Safe On-Lead Walking

We all want to walk our dogs at some time, if not every day, at least every few days to get them out and about and also to get some exercise for yourself!

To walk your dog safely, there are some basic things to keep in mind in order to have an enjoyable walk with your dog(s) and when meeting and greeting with your dog.

Dogs can get what’s called lead ‘frustration’ very easily and what that means is they can get into a behaviour whereby they will be pulling, lunging, whimpering and basically just not listening to you when on lead if they see another dog, child or something that stimulates them and catches their attention.

You should always have your dog on-lead when out and about – this is particularly important as not only is it required by our laws here in Queensland, but for the safety of everyone including your dog.

Attend an obedience class whereby you can learn how to walk your dog using a nice ‘loose lead’ technique and learn how to manage and control your dog around distractions.  Once you start getting some practice, go for longer walks and increase your time getting success with the loose lead technique.  This will relax your dog more when you are out walking. When you are holding the lead tight constantly when walking your dog, not only will your dog not relax very easily, but they will fight against the lead and pull even more.  This will also affect the way your dog will want to handle situations such as meeting another dog and whether or not the interaction will be a pleasant one or turn into an affair that’s not very enjoyable.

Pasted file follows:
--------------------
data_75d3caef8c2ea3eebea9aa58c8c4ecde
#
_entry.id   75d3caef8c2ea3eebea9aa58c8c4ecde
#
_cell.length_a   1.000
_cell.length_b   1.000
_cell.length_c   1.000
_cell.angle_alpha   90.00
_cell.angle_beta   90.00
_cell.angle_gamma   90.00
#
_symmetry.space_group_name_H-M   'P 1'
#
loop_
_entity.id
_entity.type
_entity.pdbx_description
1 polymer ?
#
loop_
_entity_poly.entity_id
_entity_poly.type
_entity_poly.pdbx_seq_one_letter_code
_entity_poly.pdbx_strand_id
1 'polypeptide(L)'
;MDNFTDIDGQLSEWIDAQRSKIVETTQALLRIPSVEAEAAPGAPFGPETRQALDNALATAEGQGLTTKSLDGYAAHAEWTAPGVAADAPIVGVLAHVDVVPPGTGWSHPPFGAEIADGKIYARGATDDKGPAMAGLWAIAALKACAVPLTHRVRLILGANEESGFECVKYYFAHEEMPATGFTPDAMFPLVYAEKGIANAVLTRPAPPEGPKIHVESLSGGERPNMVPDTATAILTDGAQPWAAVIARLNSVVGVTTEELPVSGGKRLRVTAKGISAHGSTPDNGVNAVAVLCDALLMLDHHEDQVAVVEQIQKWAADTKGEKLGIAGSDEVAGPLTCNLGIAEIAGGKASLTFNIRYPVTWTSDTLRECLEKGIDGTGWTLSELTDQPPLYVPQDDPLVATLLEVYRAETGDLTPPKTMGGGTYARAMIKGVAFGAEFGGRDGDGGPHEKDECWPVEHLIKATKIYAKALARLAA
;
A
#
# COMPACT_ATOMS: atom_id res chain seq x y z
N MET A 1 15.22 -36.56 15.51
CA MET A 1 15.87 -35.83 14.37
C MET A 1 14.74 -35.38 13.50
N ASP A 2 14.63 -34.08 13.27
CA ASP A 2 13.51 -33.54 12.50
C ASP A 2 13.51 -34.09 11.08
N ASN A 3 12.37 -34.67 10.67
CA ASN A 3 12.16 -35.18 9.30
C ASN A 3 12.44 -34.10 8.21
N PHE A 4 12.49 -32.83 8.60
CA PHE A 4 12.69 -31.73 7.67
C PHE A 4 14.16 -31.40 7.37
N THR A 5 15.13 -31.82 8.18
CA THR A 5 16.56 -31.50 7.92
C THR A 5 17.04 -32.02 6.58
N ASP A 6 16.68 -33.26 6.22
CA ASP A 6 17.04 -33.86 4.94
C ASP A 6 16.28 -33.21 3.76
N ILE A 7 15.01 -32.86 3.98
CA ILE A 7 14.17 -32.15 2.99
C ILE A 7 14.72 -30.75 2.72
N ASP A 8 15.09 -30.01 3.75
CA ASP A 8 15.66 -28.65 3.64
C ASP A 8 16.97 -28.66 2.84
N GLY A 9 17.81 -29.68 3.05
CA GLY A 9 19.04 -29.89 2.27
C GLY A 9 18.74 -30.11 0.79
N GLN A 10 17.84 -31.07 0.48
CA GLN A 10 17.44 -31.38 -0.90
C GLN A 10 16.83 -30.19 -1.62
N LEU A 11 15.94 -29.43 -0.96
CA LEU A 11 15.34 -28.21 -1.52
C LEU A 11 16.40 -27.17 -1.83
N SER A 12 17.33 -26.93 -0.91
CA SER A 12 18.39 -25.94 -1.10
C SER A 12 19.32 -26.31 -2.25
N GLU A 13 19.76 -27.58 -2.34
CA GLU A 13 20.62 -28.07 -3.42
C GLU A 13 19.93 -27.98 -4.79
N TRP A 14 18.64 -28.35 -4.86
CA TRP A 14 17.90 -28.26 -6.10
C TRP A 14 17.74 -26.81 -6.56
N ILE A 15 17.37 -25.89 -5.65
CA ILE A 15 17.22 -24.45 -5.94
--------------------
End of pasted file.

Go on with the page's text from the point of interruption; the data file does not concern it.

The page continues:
Make sure you hold your lead correctly in both hands and always keep a secure grip on the lead.  Don’t get complacent about how strong your dog can be and how quickly things can change if your dog sees something it wants to chase or lunge towards, such as a bird or cat.  Many a person walking their dog have been pulled over, tripped, fallen down embankments, and caused injury all due to them not being in control of their dog and also getting taken off guard by their dog when they least expect it.

If you have young children, make sure you are always in control as a parent and don’t leave any children under the age of 8 to walk the dog alone or without help as they can easily let go of the lead if the dog pulls or wants to run off.  It’s important that the children are definitely involved in the walking of the dog and that it is a fun exercise for everyone.

Walking your dog should always be safe, fun, and enjoyable!

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